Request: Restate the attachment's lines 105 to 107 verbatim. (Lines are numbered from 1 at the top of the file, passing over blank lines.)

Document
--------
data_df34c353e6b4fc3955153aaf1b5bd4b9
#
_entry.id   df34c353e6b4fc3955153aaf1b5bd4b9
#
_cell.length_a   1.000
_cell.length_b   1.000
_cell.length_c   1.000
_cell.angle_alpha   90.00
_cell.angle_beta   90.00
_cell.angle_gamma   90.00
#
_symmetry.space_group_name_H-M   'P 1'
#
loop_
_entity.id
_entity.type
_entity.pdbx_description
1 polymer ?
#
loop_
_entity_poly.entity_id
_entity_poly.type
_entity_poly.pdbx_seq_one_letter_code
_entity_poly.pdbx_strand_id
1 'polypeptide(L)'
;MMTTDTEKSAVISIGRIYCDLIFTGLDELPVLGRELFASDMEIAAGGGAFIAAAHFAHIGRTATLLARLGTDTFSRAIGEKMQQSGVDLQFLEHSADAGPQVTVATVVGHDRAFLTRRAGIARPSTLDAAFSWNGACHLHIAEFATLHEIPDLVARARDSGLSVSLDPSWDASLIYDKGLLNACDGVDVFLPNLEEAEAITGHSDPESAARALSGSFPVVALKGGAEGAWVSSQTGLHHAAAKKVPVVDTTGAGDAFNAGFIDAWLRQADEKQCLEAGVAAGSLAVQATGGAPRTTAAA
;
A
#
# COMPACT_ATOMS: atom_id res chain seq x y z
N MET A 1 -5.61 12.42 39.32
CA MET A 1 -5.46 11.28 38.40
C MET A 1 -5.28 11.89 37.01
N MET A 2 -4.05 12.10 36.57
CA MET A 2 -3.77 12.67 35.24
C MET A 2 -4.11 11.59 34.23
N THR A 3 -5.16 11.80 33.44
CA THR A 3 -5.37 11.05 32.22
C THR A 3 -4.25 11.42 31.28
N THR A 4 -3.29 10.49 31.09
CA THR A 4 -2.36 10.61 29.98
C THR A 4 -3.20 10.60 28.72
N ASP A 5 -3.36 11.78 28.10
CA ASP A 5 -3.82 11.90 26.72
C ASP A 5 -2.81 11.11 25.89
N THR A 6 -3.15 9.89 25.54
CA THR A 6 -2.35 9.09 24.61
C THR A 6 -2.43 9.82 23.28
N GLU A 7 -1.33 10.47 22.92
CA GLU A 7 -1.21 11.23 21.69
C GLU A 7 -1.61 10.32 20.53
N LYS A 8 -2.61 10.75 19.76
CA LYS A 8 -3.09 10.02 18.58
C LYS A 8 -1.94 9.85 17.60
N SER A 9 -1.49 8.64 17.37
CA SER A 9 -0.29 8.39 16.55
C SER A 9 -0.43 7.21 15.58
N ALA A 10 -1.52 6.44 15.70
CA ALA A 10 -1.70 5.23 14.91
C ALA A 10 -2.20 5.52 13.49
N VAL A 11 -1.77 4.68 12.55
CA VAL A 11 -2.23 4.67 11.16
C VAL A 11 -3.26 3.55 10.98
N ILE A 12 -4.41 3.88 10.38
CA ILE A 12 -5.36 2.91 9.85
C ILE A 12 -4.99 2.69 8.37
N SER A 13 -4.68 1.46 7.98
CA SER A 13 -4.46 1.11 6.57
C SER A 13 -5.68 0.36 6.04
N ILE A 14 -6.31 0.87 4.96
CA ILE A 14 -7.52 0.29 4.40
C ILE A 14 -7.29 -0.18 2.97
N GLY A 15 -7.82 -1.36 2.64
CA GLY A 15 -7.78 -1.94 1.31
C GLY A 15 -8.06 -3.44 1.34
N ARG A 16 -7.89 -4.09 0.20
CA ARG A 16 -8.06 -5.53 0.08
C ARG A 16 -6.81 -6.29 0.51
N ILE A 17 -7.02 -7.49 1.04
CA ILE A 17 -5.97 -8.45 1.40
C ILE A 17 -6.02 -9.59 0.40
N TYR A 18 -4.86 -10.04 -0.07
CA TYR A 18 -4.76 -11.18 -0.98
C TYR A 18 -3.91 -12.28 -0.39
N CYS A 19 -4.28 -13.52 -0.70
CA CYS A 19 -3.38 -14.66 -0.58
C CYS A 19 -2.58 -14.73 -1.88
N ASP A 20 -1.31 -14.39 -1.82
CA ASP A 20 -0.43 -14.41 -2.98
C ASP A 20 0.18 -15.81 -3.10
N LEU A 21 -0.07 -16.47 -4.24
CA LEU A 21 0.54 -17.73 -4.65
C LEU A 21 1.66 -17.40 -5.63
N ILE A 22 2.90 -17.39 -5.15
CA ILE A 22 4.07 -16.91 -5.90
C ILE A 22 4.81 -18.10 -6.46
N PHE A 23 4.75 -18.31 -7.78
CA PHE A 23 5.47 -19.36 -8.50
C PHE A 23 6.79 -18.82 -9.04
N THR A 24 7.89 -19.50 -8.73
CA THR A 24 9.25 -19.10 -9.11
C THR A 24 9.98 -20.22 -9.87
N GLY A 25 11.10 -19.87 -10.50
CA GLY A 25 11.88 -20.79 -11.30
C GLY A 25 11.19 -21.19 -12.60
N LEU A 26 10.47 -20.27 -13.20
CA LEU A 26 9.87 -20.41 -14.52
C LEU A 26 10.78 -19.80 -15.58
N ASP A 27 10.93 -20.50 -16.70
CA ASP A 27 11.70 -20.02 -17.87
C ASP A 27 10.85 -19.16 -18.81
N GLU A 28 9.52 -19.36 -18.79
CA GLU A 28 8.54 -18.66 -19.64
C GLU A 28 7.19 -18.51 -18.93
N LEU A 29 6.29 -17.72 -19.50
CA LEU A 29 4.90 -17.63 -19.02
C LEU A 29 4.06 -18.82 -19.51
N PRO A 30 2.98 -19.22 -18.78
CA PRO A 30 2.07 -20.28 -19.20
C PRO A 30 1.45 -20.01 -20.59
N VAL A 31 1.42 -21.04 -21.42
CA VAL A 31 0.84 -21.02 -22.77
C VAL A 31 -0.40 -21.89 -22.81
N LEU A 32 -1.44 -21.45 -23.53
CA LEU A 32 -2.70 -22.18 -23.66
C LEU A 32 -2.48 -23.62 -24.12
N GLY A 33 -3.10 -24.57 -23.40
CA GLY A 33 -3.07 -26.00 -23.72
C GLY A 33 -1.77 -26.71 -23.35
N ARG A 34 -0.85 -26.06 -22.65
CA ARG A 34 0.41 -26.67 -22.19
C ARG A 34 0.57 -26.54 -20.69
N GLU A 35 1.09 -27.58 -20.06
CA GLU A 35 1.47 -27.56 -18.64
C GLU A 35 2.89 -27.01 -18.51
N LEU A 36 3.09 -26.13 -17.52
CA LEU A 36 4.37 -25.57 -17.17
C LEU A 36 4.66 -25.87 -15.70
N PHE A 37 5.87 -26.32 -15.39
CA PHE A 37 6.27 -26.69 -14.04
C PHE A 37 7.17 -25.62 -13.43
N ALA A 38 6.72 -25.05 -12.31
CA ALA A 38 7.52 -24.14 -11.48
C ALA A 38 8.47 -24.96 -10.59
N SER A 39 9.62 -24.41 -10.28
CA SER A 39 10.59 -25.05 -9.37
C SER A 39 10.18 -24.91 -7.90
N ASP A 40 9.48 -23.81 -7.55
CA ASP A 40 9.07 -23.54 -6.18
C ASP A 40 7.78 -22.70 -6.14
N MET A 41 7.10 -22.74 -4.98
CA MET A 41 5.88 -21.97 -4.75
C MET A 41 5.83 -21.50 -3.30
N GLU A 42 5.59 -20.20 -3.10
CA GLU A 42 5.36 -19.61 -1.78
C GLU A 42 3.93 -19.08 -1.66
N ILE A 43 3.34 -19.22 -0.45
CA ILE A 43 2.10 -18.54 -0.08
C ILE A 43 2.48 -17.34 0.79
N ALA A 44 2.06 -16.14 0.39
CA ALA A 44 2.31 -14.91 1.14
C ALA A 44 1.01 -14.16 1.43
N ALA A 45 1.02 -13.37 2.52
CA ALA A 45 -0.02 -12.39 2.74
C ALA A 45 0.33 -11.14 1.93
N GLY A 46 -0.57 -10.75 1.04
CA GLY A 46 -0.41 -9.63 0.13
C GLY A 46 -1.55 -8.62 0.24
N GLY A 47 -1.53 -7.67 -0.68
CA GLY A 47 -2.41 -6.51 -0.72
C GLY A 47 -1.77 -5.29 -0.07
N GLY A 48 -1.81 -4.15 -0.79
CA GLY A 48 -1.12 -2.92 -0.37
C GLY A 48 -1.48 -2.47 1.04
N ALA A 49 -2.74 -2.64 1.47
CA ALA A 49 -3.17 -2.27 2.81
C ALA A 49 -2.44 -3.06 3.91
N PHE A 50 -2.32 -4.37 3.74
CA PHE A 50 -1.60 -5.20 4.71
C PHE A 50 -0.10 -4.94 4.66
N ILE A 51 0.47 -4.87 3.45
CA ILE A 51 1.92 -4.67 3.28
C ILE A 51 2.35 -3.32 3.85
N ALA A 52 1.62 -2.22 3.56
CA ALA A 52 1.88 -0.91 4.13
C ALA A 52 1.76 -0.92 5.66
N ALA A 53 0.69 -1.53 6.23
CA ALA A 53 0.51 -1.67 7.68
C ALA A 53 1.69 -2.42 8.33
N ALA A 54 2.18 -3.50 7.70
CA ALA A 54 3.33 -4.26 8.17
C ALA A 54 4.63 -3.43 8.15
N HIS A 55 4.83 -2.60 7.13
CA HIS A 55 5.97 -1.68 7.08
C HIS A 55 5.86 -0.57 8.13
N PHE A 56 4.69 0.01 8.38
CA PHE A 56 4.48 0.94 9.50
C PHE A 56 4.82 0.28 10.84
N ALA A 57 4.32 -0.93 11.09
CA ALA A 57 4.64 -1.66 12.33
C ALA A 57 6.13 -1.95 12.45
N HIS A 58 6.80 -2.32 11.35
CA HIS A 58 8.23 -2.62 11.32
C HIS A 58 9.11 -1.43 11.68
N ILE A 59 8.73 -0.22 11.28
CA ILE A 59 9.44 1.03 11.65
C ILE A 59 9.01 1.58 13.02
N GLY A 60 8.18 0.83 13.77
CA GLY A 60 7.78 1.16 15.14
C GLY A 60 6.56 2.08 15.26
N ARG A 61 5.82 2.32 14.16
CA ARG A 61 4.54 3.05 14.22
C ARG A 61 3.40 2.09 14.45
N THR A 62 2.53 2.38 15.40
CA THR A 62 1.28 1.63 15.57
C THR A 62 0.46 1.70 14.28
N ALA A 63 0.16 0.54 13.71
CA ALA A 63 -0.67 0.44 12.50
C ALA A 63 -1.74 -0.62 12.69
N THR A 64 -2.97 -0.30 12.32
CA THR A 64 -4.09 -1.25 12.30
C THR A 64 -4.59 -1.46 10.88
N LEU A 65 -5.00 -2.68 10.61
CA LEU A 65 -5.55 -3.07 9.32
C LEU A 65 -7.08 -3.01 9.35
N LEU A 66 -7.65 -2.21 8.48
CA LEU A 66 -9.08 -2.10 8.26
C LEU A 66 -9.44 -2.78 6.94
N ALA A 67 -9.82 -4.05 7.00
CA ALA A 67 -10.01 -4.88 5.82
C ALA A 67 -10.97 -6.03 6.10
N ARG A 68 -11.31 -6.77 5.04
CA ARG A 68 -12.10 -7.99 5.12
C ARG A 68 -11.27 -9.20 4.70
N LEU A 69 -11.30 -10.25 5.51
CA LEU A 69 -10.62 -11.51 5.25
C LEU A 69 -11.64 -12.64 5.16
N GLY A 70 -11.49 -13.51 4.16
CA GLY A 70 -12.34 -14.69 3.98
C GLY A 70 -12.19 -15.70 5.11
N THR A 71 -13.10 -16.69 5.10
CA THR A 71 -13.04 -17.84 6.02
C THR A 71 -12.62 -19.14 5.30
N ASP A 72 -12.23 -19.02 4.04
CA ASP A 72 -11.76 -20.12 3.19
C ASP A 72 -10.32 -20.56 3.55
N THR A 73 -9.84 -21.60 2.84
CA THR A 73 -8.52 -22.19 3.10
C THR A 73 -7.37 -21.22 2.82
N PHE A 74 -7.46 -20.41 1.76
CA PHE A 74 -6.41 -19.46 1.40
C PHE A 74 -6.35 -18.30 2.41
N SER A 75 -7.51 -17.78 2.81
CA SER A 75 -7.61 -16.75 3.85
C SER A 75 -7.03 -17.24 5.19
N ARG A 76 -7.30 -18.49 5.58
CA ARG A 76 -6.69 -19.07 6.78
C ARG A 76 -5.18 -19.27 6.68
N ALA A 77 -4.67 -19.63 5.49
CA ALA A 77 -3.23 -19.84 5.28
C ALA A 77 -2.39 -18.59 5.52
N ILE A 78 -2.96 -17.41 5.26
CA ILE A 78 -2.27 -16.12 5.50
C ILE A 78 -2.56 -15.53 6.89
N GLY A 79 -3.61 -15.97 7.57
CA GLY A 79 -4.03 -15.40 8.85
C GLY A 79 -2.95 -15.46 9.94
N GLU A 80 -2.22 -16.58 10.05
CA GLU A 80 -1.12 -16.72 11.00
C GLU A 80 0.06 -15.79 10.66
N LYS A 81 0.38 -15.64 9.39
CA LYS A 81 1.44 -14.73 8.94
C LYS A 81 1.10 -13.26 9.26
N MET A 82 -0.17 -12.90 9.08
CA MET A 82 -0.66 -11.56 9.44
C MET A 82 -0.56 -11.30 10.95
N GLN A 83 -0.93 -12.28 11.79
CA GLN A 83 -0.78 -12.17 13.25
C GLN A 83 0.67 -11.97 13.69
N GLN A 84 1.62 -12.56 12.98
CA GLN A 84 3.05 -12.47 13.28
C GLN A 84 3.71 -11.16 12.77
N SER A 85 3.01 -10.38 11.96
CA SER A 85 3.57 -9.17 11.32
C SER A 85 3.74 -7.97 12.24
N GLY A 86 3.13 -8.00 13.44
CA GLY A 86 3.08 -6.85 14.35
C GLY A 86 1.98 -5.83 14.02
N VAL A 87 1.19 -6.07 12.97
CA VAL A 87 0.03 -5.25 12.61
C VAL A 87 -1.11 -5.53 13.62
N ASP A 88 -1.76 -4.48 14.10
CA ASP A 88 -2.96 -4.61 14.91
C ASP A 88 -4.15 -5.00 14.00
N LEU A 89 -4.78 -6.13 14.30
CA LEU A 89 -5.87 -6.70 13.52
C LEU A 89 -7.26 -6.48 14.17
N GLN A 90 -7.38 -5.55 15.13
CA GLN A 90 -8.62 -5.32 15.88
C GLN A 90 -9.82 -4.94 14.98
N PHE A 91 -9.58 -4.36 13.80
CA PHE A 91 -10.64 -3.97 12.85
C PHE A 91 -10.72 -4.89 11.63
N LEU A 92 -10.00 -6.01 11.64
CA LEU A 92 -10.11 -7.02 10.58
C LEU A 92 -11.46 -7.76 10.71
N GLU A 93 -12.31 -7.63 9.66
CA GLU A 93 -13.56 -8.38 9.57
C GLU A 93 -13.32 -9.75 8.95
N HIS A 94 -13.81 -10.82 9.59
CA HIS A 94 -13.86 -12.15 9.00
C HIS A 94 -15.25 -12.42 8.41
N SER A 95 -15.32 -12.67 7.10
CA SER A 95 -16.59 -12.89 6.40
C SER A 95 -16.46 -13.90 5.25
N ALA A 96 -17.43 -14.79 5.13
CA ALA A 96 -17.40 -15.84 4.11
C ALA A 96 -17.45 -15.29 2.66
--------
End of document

C GLY A 25 11.19 -21.19 -12.60
N LEU A 26 10.47 -20.27 -13.20
CA LEU A 26 9.87 -20.41 -14.52